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Children's hearings report warns of a culture of fear

VITAL decisions about the welfare of vulnerable children are being made by an organisation operating under a "veil of trepidation," according to a new report.

BERNADETTE MONAGHAN: National convenor left last month.
BERNADETTE MONAGHAN: National convenor left last month.

A survey of staff at Children's Hearings Scotland (CHS) and the volunteer panel members who make decisions about children in trouble has laid bare claims of a culture of "fear and uncertainty" as it took on responsibility for the training and recruitment of panel members.

The independent report was prepared by consultants Progressive Partnerships and commissioned by the CHS board. A sanitised version of its findings was issued earlier this month, but the full report has now been obtained by The Herald under ­freedom of information legislation. CHS said it had always intended to publish the full report.

It includes satisfaction ratings expressed by CHS staff about their management team. More than half of those responding gave their bosses negative scores on all six criteria used.

The report says healthy satisfaction ratings would be 70% or higher, based on other such studies. "This indicates a serious lack of confidence," it says, adding: "There are large percentages who disagree their line managers have the requisite skills. This is very unusual and wouldn't be found in well-running organisations."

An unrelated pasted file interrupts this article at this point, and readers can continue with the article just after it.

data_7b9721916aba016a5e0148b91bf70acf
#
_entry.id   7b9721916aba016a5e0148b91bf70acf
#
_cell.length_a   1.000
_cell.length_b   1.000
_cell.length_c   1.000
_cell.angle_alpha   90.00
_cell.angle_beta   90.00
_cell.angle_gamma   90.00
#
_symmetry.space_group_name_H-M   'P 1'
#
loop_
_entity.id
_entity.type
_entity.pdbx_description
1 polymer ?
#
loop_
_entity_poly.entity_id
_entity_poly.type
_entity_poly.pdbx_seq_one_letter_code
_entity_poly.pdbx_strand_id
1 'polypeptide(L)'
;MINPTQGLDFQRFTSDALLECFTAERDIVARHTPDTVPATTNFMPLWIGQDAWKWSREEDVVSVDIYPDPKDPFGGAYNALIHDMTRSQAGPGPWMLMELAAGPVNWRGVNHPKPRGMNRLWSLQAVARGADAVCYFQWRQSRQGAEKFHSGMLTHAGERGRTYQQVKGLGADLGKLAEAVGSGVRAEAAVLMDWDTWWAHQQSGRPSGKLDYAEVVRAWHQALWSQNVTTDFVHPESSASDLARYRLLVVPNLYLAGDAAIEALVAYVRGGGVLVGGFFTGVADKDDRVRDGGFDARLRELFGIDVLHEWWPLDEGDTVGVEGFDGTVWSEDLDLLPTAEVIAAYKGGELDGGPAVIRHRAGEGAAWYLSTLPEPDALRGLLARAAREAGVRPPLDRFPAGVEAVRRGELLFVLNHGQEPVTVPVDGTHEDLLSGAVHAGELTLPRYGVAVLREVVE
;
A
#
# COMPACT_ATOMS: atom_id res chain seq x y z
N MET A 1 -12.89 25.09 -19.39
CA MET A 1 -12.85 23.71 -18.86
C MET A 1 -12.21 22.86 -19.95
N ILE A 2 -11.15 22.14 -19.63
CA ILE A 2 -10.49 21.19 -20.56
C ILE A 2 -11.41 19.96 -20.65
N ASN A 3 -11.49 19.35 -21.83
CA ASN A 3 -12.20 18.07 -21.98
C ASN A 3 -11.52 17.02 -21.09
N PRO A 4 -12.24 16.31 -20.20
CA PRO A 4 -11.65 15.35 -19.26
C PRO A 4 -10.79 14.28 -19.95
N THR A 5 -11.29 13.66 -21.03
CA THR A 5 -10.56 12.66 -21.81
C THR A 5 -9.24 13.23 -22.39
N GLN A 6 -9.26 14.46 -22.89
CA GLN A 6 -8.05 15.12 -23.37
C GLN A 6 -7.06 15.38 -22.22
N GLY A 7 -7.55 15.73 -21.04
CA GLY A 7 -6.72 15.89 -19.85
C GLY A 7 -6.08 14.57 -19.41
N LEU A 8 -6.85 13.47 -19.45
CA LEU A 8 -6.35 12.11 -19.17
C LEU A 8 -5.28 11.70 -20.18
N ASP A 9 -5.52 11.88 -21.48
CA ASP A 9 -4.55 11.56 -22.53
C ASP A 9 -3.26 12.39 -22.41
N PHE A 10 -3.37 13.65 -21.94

It also records significant concerns about a lack of resources to bring in the new system, which introduced a national organisation to support the 2700 volunteers who sit on panels across Scotland and rationalise training and recruitment.

Only 7% of those surveyed believed they had the resources they needed to carry out their role effectively. Meanwhile, a recent national campaign to recruit panel members is described as "an absolute shambles".

Quotes from online surveys and interviews were cut from the previously published report. One senior volunteer said: "Morale is low. I am trying to keep how bad things actually are contained from the front line so as not to make it worse."

The board was also heavily ­criticised for being remote, hard to contact and out of touch. One respondent said bluntly: "There is huge confusion over what they do, and you know why? Because they don't know themselves."

While the system of lay ­tribunals has continued to function during the handover from local council-run panels to Children's Hearings Scotland, there is increasing frustration among many panel members about the turmoil at the head of the organisation. The board's chairman Craig Spence departed last year and the chief executive and national convener Bernadette Monaghan was first suspended, then left last month.

The concern is that the ­problems may ultimately affect children and families. The report reflects this. "Panel members and family are now at the bottom of the pile," one local panel representative said. "Before, panel members were right at the heart of things."

Boyd McAdam, interim chief executive of CHS, said the report added detail but did not alter the organisation's plans to respond to its findings.

He said: "Five months have now passed since that survey was carried out. We have an action plan in place which identifies what we will do to implement improvements and changes to help us move forward.

"We have a new experienced chair, Garry Coutts, and he and I are totally committed to delivering on this action plan and to supporting volunteers and staff."

Mr Coutts said: "By learning from the findings of the organisational review and focusing on what is best for children and ­families I am confident CHS will become a valuable and valued part of Scottish public life."

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